Eastern Pipistrelle (Pipistrellus subflavus)
The eastern pipistrelle is also commonly referred to as the tricolored bat due to the tri-color of individual hairs as they are gray at the bottom, tan in the middle, and dark on the tips. Their overall color can vary but it commonly ranges from reddish-brown to yellowish-brown and their undersides are slightly lighter in color. This bat is one of the smallest bats that are found within Kentucky. They barely reach lengths of 3 ½ inches and their wingspan can reach to a touch over 9 inches.
Range and Presence in Kentucky
They are a far-reaching species as they are spread across the eastern United States and westward into much of the Central Great Plains region. They are found as far north as southern Canada and as far south as Central America. They are residents of Kentucky during the summer and during migration periods. It is said that almost every cave across Kentucky will have, at a minimum, a few hibernating eastern pipistrelles.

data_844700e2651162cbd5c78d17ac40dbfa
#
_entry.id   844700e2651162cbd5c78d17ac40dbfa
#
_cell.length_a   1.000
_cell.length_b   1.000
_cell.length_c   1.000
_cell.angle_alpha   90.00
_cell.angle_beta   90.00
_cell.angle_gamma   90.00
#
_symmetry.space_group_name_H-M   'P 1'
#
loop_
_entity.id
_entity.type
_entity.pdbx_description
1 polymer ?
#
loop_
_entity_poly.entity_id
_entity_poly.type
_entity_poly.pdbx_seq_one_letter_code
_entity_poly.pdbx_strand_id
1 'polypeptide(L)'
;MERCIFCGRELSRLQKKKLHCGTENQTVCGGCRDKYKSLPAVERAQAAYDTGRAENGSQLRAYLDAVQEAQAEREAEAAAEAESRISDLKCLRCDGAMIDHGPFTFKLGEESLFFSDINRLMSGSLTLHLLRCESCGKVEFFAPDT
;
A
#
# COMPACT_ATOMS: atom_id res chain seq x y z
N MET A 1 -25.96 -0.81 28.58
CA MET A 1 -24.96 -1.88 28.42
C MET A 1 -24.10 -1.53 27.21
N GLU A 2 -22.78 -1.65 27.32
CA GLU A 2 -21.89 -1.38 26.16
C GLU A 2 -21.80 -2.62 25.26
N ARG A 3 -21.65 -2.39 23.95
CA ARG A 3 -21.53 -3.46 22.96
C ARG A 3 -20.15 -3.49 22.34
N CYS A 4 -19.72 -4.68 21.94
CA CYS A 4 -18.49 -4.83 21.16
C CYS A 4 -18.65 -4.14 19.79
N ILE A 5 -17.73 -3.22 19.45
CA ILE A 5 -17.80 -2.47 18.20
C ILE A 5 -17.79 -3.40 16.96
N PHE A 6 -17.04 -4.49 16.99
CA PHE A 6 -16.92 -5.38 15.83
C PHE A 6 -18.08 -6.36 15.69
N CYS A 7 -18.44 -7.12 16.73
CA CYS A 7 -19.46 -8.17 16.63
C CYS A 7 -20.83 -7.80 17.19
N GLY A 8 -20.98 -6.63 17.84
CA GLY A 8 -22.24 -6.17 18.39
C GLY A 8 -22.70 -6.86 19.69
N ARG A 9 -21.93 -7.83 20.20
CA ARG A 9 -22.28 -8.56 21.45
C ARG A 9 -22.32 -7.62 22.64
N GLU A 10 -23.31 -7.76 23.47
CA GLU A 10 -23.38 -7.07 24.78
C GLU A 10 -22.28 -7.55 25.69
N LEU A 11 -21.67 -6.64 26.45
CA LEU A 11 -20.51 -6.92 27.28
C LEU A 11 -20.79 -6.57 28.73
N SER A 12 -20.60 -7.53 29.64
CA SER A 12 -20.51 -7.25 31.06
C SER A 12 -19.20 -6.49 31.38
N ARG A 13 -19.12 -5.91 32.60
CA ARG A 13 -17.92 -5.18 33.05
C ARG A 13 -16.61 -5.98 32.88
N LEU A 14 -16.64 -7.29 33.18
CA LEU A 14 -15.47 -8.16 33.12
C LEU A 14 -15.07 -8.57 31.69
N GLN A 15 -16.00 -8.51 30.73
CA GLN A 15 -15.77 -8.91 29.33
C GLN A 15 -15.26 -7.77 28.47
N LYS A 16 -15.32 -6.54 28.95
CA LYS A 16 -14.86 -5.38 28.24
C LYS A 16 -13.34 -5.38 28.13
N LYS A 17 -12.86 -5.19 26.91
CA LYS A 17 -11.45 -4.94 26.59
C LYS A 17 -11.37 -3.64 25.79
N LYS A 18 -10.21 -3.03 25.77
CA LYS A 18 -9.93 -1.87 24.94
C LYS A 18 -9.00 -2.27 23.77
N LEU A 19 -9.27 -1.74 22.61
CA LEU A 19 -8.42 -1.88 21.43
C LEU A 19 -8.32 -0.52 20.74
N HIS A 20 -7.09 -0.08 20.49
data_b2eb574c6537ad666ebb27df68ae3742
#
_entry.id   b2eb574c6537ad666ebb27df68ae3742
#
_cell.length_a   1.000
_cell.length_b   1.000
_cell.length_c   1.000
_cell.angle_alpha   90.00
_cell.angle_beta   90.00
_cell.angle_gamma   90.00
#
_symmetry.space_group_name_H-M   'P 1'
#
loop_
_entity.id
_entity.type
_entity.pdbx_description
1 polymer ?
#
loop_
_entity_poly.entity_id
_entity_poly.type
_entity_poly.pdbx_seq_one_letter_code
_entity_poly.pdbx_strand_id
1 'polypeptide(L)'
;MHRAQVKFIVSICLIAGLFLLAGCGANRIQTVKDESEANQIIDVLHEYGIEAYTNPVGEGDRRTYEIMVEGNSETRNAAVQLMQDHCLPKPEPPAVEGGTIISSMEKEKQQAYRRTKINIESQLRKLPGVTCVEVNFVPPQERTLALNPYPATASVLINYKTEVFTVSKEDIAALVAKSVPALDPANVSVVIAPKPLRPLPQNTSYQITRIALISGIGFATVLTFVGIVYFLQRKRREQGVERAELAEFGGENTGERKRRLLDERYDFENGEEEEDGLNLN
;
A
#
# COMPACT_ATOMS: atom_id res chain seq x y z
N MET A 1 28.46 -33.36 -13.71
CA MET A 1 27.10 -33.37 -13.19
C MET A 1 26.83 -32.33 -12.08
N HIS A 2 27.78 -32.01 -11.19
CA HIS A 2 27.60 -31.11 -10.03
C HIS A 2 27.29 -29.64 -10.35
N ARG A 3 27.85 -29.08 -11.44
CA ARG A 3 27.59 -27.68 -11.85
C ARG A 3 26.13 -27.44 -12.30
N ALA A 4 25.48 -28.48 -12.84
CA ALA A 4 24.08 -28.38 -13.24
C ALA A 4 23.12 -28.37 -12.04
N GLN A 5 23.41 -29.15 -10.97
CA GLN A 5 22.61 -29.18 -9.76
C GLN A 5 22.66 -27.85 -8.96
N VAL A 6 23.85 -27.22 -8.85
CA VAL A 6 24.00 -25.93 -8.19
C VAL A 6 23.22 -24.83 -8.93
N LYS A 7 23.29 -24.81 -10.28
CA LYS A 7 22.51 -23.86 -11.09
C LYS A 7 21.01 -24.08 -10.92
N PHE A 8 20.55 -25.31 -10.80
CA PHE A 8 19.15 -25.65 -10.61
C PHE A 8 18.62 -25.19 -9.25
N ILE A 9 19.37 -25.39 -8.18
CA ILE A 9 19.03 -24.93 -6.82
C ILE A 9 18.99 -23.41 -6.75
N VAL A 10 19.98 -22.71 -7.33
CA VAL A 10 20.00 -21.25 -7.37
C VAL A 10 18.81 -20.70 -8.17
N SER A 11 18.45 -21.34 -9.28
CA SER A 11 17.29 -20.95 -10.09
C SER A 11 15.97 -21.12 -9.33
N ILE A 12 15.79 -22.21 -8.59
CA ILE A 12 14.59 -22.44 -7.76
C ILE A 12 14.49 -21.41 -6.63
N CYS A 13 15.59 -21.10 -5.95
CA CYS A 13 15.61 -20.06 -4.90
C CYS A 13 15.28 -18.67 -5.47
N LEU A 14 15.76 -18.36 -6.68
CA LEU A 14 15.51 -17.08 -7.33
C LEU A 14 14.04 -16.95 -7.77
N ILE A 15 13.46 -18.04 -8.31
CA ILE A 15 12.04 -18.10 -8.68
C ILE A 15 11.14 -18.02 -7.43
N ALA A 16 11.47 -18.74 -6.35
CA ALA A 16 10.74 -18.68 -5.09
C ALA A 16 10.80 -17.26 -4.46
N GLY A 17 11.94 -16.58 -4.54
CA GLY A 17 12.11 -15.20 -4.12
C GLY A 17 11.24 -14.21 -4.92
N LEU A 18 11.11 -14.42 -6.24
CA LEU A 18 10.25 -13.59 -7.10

Habitat and Behavior
They are considered to be semi-migratory because some populations will travel north in the summer unless the weather in their summer regions is favorable for hibernation. They prefer caves, rock shelters, and quarries as their optimal hibernacula and they rarely cluster together during hibernation. These bats prefer the warmer, more humid areas of the caves to hibernate in so that they do not need to cluster. They are normally seen hanging singly from the ceiling or wall of their hibernation roost.
There is not a whole lot known about their summer roosting, scientists speculate that they use tree hollows and man-made structures alike. Males will roost separately from the maternity colonies and they will roost just about anywhere that suits them. Pipistrelles eat minute flying insects as they hunt along stream corridors, throughout the forest understory, and along the edges of the forests as well.
Rafinesque’s big-eared bat
Little brown bat
Virginia big-eared bat
Eastern small-footed myotis
Big brown bat